Enter Windows Azure.
To deploy and test the lab’s software on Windows Azure, Eiben enlisted the help of his Microsoft IT colleagues Pankaj Arora and Chris Sinco. The two architected, tested and helped scale out a solution. Because the lab was behind one firewall and Microsoft another, Arora even set up a server under the bed in his home to create and test the Azure deployment.
“What’s interesting about this is that it’s historically not the traditional Azure scenario. More traditional scenarios are Web startups, hosting content, websites and business applications. This really shows the versatility of Azure as a platform,” Arora said.
Scientists often need heavy computing power for short bursts while they run an experiment, but that kind of massive computational power is not always easy to come by – even temporarily. Often, they must either pay for expensive infrastructure, or depend on unreliable, slow volunteer computing power donated from Internet-connected computers around the world.
Biologists, especially those studying protein folding, have started to embrace an Internet-based public volunteer computing where people from around the world download software and allow the researcher to tap into their computing resources to help power experiments. It’s a similar model to the one used in exploring another next frontier, the project Search for Extraterrestrial Intelligence (SETI).
“Normally, this work would be shared by thousands of private machines owned by people who had donated computing time,” Eiben said. “Among these thousands, someone in Helsinki might offer time, and someone in Sao Paulo, but with Windows Azure Nikolas can get his results much faster and more reliably – you know, the person in Helsinki may shut his or her machine off and go on vacation for three weeks.”
Sgourakis’ “benchmark” Windows Azure experiment used 2.5 million calculations to essentially check the algorithms and process that he will use. He said the experiment – which used the equivalent of 2,000 computers running for just under a week – was a success. Everything checked out. The second test, the one to compute properties of the salmonella “needle,” runs this week and will take a similar number of computations.
Microsoft IT employee Pankaj Arora helped the Baker Laboratory go to the cloud, even running a server under his bed in his apartment during testing.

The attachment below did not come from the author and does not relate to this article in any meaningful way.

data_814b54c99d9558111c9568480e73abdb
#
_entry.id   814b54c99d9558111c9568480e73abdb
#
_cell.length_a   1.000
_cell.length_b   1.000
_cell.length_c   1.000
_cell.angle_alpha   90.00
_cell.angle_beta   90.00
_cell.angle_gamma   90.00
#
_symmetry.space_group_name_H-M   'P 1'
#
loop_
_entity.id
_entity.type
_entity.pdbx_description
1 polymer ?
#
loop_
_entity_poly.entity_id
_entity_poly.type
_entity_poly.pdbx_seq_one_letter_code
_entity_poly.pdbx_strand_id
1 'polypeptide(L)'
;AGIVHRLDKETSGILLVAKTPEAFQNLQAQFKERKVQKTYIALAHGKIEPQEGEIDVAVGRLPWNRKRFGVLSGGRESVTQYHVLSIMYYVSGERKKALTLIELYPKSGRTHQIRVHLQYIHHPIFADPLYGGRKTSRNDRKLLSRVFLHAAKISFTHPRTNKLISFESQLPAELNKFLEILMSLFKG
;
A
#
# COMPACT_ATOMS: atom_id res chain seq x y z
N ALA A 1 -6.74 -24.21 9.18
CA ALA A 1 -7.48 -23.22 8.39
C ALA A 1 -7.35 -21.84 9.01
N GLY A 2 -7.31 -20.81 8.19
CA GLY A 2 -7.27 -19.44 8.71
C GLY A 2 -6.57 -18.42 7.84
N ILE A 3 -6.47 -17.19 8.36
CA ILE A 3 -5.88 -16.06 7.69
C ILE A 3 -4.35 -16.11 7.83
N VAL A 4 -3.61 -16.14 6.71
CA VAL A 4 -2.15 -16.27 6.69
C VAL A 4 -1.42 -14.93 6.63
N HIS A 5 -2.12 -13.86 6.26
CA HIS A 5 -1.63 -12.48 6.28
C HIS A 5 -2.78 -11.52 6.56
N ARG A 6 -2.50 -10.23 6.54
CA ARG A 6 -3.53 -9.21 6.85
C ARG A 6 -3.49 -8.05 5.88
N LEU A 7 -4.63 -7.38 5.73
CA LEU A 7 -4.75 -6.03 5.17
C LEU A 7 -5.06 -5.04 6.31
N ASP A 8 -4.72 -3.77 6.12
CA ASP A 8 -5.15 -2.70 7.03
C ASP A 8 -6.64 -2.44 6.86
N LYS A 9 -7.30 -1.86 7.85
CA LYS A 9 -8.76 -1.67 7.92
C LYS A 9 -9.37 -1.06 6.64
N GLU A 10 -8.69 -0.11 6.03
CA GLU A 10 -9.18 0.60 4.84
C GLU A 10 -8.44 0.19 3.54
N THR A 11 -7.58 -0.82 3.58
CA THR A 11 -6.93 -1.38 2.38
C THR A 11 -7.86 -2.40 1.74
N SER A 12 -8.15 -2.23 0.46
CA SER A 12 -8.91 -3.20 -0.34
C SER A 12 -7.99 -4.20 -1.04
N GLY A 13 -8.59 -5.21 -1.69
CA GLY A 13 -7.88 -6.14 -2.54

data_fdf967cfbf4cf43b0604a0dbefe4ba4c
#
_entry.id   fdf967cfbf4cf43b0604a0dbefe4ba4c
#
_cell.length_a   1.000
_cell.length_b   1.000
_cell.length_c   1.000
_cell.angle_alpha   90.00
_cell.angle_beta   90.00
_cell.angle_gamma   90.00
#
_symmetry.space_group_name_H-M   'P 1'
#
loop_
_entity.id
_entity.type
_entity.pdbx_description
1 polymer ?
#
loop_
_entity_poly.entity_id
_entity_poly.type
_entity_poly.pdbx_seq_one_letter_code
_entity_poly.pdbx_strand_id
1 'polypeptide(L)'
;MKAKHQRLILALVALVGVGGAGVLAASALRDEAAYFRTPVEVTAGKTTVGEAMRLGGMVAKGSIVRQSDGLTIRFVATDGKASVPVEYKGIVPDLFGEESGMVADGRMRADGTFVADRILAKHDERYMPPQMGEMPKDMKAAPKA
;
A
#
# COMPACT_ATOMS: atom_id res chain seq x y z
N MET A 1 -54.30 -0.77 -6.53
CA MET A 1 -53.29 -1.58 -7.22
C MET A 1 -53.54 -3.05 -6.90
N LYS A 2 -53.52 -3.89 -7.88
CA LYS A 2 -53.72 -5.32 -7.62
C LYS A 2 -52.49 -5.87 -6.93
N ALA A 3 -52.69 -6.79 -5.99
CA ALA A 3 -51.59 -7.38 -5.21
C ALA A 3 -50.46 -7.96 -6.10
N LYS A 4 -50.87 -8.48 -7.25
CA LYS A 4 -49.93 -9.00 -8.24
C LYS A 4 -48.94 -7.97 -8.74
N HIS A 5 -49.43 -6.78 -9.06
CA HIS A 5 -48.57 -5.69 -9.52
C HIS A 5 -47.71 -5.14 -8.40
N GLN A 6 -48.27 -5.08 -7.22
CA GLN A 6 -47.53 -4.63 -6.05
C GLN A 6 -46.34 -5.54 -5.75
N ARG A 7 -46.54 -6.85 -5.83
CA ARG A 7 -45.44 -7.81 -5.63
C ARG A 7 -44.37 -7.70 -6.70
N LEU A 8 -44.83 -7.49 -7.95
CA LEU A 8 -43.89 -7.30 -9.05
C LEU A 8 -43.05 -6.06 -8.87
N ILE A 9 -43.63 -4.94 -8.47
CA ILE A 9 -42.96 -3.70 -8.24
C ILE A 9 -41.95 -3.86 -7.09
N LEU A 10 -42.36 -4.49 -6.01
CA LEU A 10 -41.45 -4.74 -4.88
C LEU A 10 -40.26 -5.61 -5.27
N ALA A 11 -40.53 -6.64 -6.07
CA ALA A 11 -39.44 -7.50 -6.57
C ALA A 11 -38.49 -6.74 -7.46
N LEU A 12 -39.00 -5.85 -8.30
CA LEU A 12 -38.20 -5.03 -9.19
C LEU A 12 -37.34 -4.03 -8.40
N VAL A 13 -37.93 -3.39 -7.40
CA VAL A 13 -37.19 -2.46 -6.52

“We really need powerful computers to perform these computations. This is sort of pushing the limit of what can be done nowadays with this amount of experimental data,” Sgourakis said. “For us it’s highly needed, and to the community, solving a structure that has been pursued by many laboratories for many years is going to be very important. It’s going to be a major breakthrough.”
And will Sgourakis and his fellow researchers find the key to unlocking how proteins look and act in detail?
“I’m confident we will,” Sgourakis said. “I think if you ask the right questions, you get the right answers. I feel this is the right way to do things.”
Eiben said the Microsoft-Baker Lab partnership is a good example of providing an important tool to a “world-class researcher with a world-class problem.”
“This field requires massive amounts of computation power. Despite fact that it already has a lot, it needs more,” Eiben said. “This should accelerate knowledge being generated on how proteins are shaped. It means putting the jigsaw puzzle together, and with more and more things in place you can go faster and faster.”
Sgourakis said Windows Azure has been “invaluable” to his research.
“This interaction with Microsoft has shown me the power of the cloud. This whole idea behind computing on demand could be very useful for scientists like myself who don’t have the money for on-demand computing time, but who need to get answers right away,” he said. “It’s a most powerful tool that we need to perform our research, and having a resource like Azure available to do groundbreaking work right away is very encouraging to me.”